Monarch said that its electric smart tractor automates not only tractor operations, but farming operations. A Monarch tractor is essentially a data collection hub, analyzing 240 gigabytes of crop data every day it operates. It has the ability to transmit crop health observations to remote managers. With machine learning capabilities, it performs functions such as spraying or cultivating. The Monarch can haul supplies like a side-by-side utility vehicle, function as an in-the-field drone for recharging other units, or supply power for repair and maintenance work such as welding.
The Monarch creates alerts and provides actionable information for managers. For example, the Monarch incorporates a micro weather station that, among climatic conditions, monitors wind speed. The platform ceases spraying operations if local wind conditions exceed either preplanned or regulatory parameters.
Here are manufacturer specifications for the Monarch:
— The Monarch looks like a compact tractor, narrower than a compact, but slightly longer.
— Its electric drivetrain provides 40 horsepower (30 kilowatts) of continuous power and short-duration peak power up to 70 hp (55 KW).
— The PTO and three-point hitch are comparable to a diesel tractor.
— It’s hydraulic capacity equals or exceeds conventionally powered units of the same size.
— Because it is electric, the Monarch has two times as much torque as comparable units.
— The Monarch runs on a large battery with 10 hours or more of operating time. Under high workloads, the battery is designed to give owners four to five hours of operation. A battery recharge requires up to five hours. To manage charging time, Monarch sells an optional swappable battery pack.
Compact utility tractors are a fast-growing segment in the U.S., where compact units are typically used more than 100 days per year. Monarch Tractor ($50,000 for the tractor, $15,000 for a spare battery pack) eyes an annual worldwide market of 1.4 million to 1.5 million units.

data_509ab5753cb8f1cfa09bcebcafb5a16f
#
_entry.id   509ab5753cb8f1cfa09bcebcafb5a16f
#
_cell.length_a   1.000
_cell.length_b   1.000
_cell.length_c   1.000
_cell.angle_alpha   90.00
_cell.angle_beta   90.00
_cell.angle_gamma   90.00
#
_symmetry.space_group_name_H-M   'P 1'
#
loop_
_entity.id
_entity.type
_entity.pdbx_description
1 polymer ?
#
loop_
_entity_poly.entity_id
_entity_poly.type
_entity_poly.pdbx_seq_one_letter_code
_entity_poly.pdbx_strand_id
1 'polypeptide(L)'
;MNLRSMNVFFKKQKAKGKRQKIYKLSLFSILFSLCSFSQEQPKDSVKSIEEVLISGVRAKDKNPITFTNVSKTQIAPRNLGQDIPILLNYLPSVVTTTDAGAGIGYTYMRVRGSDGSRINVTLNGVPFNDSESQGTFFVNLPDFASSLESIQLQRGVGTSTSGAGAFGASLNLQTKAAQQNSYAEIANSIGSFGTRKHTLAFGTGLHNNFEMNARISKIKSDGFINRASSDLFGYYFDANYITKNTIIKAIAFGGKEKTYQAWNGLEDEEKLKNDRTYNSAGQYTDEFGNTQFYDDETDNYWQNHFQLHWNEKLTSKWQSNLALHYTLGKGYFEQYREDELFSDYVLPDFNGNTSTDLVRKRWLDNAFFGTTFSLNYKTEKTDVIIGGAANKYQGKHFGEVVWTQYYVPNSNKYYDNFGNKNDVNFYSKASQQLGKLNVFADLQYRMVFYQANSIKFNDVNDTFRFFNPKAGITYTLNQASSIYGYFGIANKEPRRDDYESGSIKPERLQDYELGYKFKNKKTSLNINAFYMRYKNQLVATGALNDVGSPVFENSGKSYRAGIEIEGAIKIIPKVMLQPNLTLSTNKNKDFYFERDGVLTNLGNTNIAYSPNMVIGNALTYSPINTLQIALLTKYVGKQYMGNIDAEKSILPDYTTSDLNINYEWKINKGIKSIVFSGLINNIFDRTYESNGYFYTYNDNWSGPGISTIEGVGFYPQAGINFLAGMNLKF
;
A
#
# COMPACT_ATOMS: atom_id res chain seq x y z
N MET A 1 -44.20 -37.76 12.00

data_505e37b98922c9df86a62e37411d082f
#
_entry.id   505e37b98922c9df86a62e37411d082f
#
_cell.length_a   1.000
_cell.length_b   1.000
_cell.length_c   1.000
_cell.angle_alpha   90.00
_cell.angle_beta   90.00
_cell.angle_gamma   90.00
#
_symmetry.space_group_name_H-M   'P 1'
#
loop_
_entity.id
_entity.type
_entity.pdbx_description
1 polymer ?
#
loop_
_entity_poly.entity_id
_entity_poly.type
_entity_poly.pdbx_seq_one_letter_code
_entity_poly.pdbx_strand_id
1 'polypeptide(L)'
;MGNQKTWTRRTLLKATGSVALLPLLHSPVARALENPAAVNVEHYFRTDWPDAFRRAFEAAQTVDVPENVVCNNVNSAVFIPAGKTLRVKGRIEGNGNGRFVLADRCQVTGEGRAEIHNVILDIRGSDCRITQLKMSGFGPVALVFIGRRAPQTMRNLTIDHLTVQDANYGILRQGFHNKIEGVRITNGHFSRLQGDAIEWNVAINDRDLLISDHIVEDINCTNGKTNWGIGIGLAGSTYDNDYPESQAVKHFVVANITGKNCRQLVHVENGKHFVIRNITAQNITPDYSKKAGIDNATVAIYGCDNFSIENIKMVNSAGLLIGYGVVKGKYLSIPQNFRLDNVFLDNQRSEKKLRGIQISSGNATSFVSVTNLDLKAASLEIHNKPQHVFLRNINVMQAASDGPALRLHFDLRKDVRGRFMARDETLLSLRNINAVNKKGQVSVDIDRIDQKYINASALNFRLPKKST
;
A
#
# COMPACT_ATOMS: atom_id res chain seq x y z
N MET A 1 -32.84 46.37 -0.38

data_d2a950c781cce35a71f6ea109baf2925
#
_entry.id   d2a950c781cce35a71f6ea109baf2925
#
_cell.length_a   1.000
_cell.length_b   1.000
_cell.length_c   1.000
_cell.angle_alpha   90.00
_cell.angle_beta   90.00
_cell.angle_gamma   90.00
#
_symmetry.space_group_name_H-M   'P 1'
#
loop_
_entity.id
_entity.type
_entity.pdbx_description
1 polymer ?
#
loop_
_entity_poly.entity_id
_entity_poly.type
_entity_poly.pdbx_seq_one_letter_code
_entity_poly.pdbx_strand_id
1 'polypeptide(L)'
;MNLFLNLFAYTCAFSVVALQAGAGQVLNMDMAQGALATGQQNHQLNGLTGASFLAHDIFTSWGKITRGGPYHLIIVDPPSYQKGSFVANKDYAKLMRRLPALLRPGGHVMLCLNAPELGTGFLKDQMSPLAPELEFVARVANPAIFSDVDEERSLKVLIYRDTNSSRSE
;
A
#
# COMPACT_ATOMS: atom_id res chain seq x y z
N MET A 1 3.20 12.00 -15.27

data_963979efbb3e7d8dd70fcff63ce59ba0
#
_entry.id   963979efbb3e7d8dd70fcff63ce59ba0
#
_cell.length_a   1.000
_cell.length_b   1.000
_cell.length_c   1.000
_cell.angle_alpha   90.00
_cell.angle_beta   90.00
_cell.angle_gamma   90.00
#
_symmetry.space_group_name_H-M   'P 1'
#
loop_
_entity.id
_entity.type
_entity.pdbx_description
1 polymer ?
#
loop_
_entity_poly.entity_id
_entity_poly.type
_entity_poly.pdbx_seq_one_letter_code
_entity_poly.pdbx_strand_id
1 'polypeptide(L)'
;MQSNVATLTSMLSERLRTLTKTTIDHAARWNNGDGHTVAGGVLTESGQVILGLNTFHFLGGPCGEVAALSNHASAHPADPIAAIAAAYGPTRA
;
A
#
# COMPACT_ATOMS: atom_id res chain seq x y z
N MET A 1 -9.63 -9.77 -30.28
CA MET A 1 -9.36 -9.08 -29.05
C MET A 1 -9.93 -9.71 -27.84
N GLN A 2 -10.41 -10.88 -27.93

Monarch’s Livermore, California, assembly facility is beginning to fill preorders for customers in California, Oregon and Washington — one customer ordered five. Monarch tractors will be shipped generally to vineyard, orchard and blueberry operations.
Monarch Tractor’s deployment is due in part to the California Air Resources Board’s Farming Agricultural Replacement Measures for Emission Reductions (FARMER) program. The FARMER program offers grants for Advanced Technology Demonstration Projects, an initiative leading to a grant offered to Monarch Tractor.
To see the Monarch Tractor in action, watch this video: https://www.youtube.com/….
To learn more about Monarch Tractor, visit www.monarchtractor.com.
To see past coverage of the unveiling of the tractor, see https://www.dtnpf.com/….
To see how the tractor has attracted global investments, see https://www.dtnpf.com/….
Dan Miller can be reached at [email protected]
Follow him on Twitter @DMillerPF
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